CYBERSECURITY: Ransomware attack on S.F.’s transit system

Nov. 28, 2016

Hack forces transit authority to lift the gates, dole out free rides

In an unfortunate scenario over the recent Thanksgiving weekend, hackers apparently breached San Francisco’s mass transit system, forcing the agency to shut down its light-rail ticketing machines and point-of-payment systems and allowing passengers to ride for free.

A message reading “You hacked. ALL data encrypted” appeared on ticket machines Saturday morning, along with a contact email address—suggesting a ransomware attack, in which a hacker can lock out a system from its owners. Ransomware is sometimes, though not exclusively, attached to a demand for some form of payment in lieu of system release, thus the term “ransomware.”

The San Francisco Municipal Transportation System (Muni) immediately shut down its payment system, opening its gates to passengers. The system was restored the following morning, according to Muni. The agency did not disclose how the situation was resolved.

“At this point there are not any indications of any impacts to customers,” Muni spokesman Paul Rose told the San Francisco Chronicle. “We’re doing a full investigation to find out exactly what we are dealing with.”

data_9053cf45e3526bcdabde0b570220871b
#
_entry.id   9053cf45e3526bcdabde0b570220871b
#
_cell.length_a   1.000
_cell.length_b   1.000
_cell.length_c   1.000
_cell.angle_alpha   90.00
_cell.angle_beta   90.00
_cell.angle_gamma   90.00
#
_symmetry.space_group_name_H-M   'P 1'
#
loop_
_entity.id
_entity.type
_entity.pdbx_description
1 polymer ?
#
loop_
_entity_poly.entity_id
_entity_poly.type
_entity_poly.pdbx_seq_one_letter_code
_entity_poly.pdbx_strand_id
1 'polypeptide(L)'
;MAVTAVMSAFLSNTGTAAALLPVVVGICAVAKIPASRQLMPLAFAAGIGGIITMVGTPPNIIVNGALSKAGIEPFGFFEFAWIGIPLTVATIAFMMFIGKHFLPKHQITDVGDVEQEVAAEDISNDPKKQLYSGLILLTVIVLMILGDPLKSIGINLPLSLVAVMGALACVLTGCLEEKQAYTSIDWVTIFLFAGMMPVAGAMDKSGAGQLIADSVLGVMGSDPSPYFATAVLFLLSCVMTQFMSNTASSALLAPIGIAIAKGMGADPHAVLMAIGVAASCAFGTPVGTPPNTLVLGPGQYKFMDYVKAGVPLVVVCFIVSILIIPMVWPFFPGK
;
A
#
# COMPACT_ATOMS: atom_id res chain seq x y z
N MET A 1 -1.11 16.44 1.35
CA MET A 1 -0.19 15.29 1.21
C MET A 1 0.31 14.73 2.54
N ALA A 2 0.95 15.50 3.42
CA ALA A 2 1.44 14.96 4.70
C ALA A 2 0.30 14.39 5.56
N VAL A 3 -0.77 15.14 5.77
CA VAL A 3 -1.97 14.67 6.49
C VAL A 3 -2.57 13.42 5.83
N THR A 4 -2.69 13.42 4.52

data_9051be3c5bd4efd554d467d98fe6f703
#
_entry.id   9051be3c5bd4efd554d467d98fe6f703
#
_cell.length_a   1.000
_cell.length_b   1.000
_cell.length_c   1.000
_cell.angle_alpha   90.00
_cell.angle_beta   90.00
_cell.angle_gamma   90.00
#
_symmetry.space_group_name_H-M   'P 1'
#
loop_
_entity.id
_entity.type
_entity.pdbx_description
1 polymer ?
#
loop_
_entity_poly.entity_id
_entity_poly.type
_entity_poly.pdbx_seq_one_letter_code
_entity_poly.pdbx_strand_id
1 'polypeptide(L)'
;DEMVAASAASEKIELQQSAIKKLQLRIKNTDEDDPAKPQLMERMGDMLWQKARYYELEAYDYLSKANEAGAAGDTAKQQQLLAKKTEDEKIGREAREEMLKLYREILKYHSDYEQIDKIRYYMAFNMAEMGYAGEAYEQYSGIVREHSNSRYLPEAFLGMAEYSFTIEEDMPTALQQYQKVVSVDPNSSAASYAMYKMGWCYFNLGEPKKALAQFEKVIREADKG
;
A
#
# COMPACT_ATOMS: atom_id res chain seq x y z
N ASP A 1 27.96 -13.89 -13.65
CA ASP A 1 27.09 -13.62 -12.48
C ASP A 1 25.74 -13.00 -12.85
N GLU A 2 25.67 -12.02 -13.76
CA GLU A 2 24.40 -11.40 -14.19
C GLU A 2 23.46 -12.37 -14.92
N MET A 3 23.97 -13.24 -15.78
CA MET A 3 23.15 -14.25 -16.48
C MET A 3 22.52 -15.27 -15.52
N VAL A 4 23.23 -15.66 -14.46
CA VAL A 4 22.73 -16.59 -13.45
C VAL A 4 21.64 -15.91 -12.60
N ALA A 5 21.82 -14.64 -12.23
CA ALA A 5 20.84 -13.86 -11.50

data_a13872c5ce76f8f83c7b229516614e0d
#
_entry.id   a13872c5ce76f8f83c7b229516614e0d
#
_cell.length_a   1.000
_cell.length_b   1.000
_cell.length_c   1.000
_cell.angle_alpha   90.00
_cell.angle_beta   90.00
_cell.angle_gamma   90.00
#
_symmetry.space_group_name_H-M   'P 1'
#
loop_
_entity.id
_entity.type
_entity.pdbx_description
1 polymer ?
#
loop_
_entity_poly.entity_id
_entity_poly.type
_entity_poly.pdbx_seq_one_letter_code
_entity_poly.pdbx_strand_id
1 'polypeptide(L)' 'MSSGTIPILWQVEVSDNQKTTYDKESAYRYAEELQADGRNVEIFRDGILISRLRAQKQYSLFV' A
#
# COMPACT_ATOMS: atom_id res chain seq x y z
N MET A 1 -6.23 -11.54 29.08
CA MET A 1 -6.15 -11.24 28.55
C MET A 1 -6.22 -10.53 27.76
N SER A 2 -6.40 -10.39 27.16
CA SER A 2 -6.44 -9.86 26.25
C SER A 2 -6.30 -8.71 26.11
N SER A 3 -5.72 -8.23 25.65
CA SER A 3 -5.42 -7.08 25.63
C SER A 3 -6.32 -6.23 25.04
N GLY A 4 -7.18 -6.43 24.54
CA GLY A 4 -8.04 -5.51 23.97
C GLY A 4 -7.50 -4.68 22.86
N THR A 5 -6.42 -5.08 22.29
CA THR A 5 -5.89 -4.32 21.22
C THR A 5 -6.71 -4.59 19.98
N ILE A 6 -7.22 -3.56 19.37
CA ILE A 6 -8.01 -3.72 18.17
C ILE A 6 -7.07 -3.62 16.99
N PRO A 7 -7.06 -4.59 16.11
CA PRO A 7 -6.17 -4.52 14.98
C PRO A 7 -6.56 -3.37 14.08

Among the chief concerns is whether the Clipper smart-card system was also breached. Muni is among 20 Bay Area transit agencies using Clipper cards for transit payments. The cards are used for about 800,000 fare payments per day, according to the Bay Area Metropolitan Transportation Commission, and most cardholders have their credit-card data on file.

The hack also raises disturbing questions about the digital security of America’s infrastructure and public safety, not for least of which reasons, Muni trains are computer-controlled when running in underground tunnels. Officials stated that this attack did not appear to affect that system.

Earlier this year, a Southern California hospital’s computer system was held hostage by ransomware for more than a week, before the hospital paid about $17,000 in bitcoin to the hackers for its release.

The probe into the cause of the attack on Muni is ongoing. Any estimate of dollars lost to free faring has not, as of this writing, been tallied.

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